Tuesday, April 13, 2010

Helen At Berggruen

Bias Blue, 1965, @ Helen Frankenthaler

Was this the face that launched a thousand ships? Well, no, but it's the name and the work of an artist who has carried the banner of original abstract painting high for almost 50 years. To be young, talented, and ambitious in the NY of the 1950's was not such a gift if you were also a woman. But if you were all of the above, and smart/and or lucky enough to fall in with the most influential art critic of the times (Clement Greenberg), marry another one of the giants of American Painting (Robert Motherwell) and not fall prey to the shadows that consumed many of the women artists of the time, you too could still be a "name" in the art world. 

Granada, 1953. @ Helen Frankenthaler

Her technique of staining or soaking color into unprimed canvas was different enough to bring critical attention but it's the quality that continues to command respect - the lyrical watercolor aesthetic that harkens back to John Marin and Arthur Dove. Her breakthrough painting, Mountains and Sea (1953) came after a year spent studying and assimilating Pollock's work. This piece made her reputation and established her signature style.

Orange Underline, 1963. @ Helen Frankenthaler.

Her fluid, intuitive visual language - poured paint on unprimed canvas - does not photograph well. In photographs, you miss the shock of paint against the off-cream of the canvas, the halo effect of the colors, the blurred edges. I think that her work remains popular because it makes no demands on the viewer beyond appreciating the dreamy, creamy colors.

In the introduction to "Helen Frankenthaler, A Paintings Retrospective" (E.A Carmean, Jr), the author asked her what viewers should learn from her work. Ms Frankenthaler responded, "in my art I've moved and have been able to grow. I've been someplace. Hopefully, others should be similarly moved."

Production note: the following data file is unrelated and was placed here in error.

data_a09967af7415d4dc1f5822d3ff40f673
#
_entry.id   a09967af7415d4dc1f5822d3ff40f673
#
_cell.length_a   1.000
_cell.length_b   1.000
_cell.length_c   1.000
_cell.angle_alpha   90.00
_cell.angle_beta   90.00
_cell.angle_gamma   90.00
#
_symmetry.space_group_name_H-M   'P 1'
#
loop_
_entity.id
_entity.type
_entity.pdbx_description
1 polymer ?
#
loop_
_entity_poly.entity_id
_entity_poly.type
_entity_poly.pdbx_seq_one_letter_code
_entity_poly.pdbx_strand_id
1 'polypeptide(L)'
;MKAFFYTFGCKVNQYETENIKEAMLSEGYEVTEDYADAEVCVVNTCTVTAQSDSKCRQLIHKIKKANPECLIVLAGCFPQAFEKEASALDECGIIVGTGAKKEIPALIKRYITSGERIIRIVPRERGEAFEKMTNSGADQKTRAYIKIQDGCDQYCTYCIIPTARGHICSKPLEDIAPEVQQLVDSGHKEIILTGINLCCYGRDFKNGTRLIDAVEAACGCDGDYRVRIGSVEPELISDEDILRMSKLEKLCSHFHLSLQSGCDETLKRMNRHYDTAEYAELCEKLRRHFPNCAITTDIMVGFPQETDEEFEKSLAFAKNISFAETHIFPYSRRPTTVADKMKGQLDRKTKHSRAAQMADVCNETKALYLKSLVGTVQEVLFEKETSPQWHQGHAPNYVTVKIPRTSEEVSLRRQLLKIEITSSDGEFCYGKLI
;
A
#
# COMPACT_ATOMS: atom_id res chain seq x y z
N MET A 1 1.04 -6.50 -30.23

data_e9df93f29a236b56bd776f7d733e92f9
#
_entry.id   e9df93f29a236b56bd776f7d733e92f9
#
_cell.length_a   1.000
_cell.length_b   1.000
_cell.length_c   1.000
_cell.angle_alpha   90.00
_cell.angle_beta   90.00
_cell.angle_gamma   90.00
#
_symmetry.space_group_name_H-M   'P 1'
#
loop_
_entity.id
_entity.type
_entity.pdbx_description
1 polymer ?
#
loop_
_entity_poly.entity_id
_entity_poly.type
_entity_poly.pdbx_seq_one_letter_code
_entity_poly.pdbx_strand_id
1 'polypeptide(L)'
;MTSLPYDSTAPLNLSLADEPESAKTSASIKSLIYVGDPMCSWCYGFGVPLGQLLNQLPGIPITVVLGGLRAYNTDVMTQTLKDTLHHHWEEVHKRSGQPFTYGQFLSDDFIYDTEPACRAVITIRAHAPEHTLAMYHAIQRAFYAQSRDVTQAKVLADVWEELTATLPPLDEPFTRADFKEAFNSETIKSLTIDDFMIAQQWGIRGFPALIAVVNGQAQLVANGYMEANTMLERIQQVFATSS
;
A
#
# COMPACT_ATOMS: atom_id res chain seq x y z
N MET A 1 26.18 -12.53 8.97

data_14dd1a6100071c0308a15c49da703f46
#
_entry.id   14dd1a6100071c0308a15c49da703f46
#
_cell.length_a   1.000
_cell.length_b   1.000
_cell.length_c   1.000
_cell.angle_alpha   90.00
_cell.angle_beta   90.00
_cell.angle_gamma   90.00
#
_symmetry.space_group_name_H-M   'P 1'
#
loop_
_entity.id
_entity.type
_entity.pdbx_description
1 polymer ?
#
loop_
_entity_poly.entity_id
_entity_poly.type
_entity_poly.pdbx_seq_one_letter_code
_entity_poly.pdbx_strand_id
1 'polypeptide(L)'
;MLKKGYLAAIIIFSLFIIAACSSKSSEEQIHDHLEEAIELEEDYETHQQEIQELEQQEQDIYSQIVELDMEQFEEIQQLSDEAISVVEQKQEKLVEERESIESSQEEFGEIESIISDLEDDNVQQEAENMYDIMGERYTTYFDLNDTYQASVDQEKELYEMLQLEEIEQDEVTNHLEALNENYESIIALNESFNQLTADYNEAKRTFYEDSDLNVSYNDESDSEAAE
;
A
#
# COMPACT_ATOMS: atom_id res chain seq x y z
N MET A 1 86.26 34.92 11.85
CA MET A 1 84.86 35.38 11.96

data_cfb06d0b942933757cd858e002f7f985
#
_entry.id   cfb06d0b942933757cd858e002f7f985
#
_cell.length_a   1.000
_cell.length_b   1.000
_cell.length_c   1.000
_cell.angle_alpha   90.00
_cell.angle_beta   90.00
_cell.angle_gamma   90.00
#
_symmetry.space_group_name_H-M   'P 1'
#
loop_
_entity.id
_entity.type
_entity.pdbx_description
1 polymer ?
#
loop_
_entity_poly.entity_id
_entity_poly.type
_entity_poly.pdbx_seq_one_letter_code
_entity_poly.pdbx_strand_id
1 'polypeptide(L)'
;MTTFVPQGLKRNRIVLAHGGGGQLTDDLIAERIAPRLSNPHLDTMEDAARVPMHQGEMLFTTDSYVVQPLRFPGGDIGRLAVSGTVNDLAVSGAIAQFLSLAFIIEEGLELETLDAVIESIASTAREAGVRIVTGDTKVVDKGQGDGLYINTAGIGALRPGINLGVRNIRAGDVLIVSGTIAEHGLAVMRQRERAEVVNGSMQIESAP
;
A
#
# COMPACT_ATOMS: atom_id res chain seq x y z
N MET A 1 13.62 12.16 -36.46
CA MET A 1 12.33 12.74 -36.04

I enjoyed her lyrical pieces in the exhibit but I wasn't sure that that she had been anywhere other than where she first started, back in 1953. Some of the pieces are more shapeless than lyrical and some of the colors are muddy and indistinct. Even Polllock came to a stuck place in his drip-and-pour process. Ms. Frankenthanler has been at it a long time and it's natural that not all the paintings are up to the highest standards. If she were a lesser-known artist, she might be less indulged and that's not a bad thing. The show could have done with a more rigorous selection process with a few of the weaker pieces put in the back room. That would have made the huge, wall sized paintings stand out more.

Nevertheless, to have a solo exhibit of an artist of this stature here in the Bay Area is a grand treat.There aren't many living artists of the second-generation of abstract expressionists still around and fewer still are women. Joan Mitchell, Grace Hartigan, Lee Krasner are all gone so the fact that Frankenthaler is still going strong is something of a miracle.

Essay on Robert Motherwell and the Humanism of Abstraction at Venetian Red:

No comments: